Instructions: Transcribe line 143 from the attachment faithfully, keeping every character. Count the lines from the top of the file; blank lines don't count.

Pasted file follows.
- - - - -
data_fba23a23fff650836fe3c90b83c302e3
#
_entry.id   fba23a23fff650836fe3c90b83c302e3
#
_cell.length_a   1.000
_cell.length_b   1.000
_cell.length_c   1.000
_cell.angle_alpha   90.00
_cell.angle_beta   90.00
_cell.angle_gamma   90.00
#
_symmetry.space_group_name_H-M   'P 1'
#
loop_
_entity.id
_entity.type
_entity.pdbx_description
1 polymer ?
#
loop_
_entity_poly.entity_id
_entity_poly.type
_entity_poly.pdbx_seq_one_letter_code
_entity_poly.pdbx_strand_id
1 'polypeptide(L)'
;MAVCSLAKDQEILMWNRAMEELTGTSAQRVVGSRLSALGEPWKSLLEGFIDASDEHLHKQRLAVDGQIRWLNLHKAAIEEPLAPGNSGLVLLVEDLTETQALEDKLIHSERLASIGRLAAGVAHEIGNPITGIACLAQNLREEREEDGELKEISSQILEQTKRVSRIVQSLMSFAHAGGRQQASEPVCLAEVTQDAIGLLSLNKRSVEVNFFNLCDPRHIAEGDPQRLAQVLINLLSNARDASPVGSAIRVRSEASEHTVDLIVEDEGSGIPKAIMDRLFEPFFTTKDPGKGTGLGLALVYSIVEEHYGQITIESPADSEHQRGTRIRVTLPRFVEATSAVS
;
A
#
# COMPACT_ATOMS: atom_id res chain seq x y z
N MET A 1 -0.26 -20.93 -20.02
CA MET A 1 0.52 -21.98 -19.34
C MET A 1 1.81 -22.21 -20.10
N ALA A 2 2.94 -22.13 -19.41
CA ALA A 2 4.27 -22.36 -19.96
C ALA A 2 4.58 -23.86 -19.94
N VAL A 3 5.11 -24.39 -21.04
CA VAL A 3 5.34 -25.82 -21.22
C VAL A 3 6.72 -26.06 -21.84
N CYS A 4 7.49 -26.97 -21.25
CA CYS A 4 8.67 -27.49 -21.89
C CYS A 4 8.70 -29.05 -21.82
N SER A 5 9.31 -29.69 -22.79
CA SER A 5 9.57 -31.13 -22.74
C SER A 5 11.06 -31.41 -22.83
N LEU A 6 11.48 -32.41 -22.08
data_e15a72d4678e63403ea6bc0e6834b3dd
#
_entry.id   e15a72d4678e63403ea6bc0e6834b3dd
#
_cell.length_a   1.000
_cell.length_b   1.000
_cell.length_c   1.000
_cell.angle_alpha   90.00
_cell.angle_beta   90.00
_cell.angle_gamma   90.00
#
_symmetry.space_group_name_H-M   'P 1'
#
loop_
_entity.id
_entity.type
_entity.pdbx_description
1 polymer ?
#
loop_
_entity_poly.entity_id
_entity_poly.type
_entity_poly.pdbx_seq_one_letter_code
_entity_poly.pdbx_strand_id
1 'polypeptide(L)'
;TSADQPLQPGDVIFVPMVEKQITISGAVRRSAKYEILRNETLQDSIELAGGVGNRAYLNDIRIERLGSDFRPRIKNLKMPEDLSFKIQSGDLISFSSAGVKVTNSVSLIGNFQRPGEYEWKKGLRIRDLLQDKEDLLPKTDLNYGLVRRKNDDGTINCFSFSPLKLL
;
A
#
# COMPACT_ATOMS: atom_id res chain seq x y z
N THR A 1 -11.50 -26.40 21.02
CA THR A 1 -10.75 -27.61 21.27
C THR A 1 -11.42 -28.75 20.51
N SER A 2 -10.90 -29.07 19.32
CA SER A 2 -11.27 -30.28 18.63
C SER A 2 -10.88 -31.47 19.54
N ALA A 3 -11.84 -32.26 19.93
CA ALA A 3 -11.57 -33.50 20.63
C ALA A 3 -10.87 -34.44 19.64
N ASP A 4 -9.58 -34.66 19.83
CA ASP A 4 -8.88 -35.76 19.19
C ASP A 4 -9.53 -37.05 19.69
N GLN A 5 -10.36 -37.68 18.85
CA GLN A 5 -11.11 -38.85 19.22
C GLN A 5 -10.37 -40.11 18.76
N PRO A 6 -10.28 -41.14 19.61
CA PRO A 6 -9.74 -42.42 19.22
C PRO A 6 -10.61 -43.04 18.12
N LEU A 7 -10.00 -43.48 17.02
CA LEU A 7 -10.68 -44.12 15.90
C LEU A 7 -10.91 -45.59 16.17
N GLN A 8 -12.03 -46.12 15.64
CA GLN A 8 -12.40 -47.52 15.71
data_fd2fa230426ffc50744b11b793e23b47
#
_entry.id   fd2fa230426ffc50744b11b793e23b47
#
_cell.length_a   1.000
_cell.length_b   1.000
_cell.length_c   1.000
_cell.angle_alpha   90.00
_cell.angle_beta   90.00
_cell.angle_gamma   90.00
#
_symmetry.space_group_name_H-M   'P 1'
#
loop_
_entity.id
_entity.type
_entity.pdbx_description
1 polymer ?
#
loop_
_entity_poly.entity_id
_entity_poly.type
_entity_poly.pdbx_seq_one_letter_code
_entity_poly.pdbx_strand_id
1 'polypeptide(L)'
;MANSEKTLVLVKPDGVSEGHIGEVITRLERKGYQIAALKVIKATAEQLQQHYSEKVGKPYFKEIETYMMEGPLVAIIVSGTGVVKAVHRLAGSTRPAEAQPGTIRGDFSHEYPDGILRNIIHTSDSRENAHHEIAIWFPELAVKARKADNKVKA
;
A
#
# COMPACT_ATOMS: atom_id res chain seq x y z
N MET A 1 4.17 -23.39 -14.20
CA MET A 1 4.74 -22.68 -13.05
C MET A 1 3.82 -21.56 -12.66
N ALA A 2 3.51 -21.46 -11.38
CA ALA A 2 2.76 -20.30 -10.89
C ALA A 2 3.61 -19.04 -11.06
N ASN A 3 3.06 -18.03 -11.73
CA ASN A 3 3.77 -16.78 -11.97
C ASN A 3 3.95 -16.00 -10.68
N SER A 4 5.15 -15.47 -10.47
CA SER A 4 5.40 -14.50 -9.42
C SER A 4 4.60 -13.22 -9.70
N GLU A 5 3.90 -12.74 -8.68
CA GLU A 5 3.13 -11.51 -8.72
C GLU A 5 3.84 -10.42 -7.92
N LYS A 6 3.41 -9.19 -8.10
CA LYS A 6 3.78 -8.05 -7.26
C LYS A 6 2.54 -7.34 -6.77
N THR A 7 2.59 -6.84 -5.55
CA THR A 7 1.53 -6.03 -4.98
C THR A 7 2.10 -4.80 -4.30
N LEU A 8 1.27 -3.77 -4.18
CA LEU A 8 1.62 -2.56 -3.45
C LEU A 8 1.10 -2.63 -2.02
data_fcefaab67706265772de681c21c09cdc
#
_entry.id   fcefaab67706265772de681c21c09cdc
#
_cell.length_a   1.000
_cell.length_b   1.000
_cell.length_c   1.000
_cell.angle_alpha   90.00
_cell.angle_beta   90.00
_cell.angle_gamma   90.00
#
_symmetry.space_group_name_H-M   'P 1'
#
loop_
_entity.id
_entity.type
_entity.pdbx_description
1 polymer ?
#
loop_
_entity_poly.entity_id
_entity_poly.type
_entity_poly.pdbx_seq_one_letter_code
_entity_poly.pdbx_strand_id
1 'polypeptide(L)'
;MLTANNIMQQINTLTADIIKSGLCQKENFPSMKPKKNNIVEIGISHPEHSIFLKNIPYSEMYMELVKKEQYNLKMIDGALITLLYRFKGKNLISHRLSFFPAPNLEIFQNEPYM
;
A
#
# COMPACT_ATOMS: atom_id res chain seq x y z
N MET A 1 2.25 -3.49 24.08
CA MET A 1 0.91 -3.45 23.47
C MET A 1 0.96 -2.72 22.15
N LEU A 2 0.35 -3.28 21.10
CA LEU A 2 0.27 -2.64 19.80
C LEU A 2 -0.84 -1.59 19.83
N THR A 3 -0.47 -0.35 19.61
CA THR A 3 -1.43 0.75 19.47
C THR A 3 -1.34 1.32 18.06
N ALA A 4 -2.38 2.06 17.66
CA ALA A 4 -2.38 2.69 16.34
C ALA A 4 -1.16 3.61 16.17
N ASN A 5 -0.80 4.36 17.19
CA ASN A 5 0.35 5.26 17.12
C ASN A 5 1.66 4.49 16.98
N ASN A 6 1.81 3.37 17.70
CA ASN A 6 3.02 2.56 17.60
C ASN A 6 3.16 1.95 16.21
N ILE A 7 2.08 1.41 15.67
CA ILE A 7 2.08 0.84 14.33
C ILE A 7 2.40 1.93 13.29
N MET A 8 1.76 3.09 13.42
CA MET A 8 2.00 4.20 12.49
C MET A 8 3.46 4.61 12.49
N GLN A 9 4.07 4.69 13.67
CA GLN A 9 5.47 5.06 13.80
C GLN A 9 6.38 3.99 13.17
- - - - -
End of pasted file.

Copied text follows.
CA GLU A 5 3.13 -11.51 -8.72